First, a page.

Stop Flirting with my Husband, Hussy! (as Betty Draper Might Say)

The reader’s dilemma this week makes me feel as if I am watching an episode of Mad Men….from Season 1, before the characters heard about Betty Friedan or that new-fangled idea called feminism. A reader named Elizabethmg wrote:

Is it appropriate for a single woman (divorced) to spend the entire evening at a party (where she knows almost everyone there and could have easily mingled with others to have conversations) with one married man whose wife was also at the party? She followed the man around—where ever he stood/sat—and engaged him in a conversation. Before the married couple left the party, the wife confronted the single woman and let her know she was out of line with her behavior.

 

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Elizabethmg asked: Who was out of line here?

OMG, as we say in the 21st century, was Elizabethmg somehow transported in a time machine back to a cocktail party thrown in 1960? I have to say it sounds as if every single actor in this drama was behaving like some kind of stilted throwback to an earlier era.

First, why is the unattached woman at the party being called out for being “divorced?” Does that make her extra-special bad? Are we to believe she is like some predator (cue the deep red lipstick) whose only goal in life is to snare Hubby No. 2? It’s the year 2011, Elizabethmg, and for all we know, this woman may not be after romance here. Maybe she’s gay. Or maybe she has just rekindled via Facebook a high school romance with an out-of-town boyfriend who couldn’t attend the party. Or she could be a plastic surgeon whose main concern these days is how to rebuild the lucrative private practice she gave up after she married.

It's possible the single woman and the married man are just good friends. Maybe they’re doubles partners. Or she could be feeling insecure because her “friends” are suddenly ostracizing her, and he’s the only person at the party who doesn’t act as if he’s judging her for getting divorced.

That’s one possibility.

Another is that the woman is making a play for the husband. Or that the two of them already are having a torrid, secret affair (although that’s unlikely, given that she’s blatantly hanging on him at a party instead of acting as if they barely know each other to throw people off the scent).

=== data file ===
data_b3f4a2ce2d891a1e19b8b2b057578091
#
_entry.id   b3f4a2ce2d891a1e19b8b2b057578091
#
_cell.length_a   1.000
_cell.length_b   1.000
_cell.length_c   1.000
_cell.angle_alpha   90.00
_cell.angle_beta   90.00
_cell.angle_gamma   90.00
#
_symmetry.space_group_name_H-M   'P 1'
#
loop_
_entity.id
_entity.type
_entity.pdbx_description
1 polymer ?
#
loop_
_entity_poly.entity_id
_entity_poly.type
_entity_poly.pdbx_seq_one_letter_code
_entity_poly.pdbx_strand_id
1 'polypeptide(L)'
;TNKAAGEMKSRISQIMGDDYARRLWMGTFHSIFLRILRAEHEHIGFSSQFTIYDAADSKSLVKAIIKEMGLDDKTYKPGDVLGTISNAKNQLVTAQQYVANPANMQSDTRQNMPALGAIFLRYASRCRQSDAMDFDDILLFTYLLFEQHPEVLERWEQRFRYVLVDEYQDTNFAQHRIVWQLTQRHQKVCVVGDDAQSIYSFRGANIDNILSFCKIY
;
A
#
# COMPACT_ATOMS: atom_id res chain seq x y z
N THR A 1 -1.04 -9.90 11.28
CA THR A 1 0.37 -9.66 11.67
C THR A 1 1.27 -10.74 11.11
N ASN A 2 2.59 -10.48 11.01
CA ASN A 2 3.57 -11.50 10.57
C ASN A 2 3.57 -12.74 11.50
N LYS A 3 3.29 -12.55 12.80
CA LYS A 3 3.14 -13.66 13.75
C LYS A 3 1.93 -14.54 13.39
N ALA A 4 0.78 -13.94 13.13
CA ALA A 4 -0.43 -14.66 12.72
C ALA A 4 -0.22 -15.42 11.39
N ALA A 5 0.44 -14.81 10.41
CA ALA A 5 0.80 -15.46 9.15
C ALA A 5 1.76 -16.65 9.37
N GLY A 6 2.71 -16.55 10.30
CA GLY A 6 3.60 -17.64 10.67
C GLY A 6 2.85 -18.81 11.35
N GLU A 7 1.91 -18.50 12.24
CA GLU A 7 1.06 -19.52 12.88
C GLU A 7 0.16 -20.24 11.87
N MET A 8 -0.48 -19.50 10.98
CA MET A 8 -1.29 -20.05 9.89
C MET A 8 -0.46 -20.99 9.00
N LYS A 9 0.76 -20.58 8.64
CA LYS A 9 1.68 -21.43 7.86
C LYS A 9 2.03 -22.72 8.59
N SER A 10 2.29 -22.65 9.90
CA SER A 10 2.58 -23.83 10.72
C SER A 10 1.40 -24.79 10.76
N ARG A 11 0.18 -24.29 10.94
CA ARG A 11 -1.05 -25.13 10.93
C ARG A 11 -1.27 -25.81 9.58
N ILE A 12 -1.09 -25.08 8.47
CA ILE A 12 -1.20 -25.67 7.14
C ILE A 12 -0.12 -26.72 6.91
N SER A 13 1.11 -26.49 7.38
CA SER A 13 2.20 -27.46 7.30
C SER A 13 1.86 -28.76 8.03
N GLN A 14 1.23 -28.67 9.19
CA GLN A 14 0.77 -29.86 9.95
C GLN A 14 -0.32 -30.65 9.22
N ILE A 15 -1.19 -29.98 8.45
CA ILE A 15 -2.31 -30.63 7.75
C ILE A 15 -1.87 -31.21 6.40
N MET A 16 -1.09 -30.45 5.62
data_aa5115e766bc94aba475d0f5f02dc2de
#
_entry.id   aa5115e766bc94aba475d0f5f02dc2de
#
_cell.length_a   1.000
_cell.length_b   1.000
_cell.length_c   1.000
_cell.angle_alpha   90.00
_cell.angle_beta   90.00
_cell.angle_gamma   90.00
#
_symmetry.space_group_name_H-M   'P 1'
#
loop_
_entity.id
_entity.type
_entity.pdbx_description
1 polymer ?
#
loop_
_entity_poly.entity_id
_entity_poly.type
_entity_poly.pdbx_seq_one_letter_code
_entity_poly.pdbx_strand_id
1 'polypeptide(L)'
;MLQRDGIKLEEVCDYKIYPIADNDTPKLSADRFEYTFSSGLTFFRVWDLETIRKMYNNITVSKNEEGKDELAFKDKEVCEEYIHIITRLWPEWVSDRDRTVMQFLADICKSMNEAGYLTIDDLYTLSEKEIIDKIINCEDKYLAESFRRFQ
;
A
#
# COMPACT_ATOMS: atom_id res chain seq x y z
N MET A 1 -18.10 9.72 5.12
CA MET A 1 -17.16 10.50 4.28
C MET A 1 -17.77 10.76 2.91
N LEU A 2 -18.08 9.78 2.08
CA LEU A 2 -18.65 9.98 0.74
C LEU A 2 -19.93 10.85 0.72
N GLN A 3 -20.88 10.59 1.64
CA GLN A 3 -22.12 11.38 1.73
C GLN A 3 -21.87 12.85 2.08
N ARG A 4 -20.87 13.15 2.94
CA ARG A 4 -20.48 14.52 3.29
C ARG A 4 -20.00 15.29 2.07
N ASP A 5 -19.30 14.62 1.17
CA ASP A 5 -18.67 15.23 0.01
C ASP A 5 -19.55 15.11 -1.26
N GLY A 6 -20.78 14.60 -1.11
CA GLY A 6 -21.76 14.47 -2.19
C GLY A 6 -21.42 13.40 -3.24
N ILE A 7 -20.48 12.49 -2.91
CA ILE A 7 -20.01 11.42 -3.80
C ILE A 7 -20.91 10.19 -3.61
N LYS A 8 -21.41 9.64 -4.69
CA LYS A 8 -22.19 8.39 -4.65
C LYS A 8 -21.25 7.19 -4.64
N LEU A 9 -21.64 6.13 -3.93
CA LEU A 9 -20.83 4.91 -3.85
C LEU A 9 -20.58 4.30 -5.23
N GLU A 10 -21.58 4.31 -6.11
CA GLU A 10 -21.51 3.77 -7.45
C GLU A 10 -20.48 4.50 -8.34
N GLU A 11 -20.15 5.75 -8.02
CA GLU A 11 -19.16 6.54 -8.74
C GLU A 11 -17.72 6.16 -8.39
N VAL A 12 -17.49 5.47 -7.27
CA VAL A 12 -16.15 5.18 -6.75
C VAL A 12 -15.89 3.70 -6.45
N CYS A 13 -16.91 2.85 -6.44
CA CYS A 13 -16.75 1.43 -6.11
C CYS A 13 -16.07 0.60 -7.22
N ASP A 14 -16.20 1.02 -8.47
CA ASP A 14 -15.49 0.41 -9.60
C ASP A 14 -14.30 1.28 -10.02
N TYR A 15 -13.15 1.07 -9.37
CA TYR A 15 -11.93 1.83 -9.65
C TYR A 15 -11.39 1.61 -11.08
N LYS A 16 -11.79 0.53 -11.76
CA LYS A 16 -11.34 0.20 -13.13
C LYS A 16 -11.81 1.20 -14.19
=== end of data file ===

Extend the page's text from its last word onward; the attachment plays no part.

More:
But here’s the thing. If the woman is flirting inappropriately, it is up to the man, not his wife, to put a stop to the situation. Men are not like children. Well, some are, but you should try not to be married to one of those — instead pick a husband who will behave like a responsible adult at a party, one who knows how to gently disengage himself from a hanger-on to whom he is not married. A simple, “Excuse me, I’m headed to the bar because I promised my wife I’d bring her another glass of wine,” should get the message across. Another sure-fire flirtation killer: “Oops, I just realized I need to phone the baby sitter to make sure she got the kids into bed without a fuss.”

If the husband is not behaving responsibly—perhaps, unaccustomed to such flattery, he is bowled over, or maybe he’s even thinking, hmm, she is kind of hot, now that I think about it—then the wife can sidle over to the cozy twosome and address the husband lovingly: “How are you doing in this dark corner, honey? I’ve missed you.” The wife can smile sweetly at the woman and say, “We were talking at breakfast about this old friend of ours we want you meet. He’s unattached, and we think you two would really hit it off.”

Later, in private, the wife can tell the husband that the situation made her uncomfortable and she’d appreciate it, next time, if he would nip such behavior in the bud (see above).

So, yes, the wife was out of line to publicly humiliate the single woman by confronting her at a party and making her feel even lonelier and more alienated than she already does after going through a divorce.

Agreed? Or no? What would you have done in the same situation?

 

(image via The Guardian)

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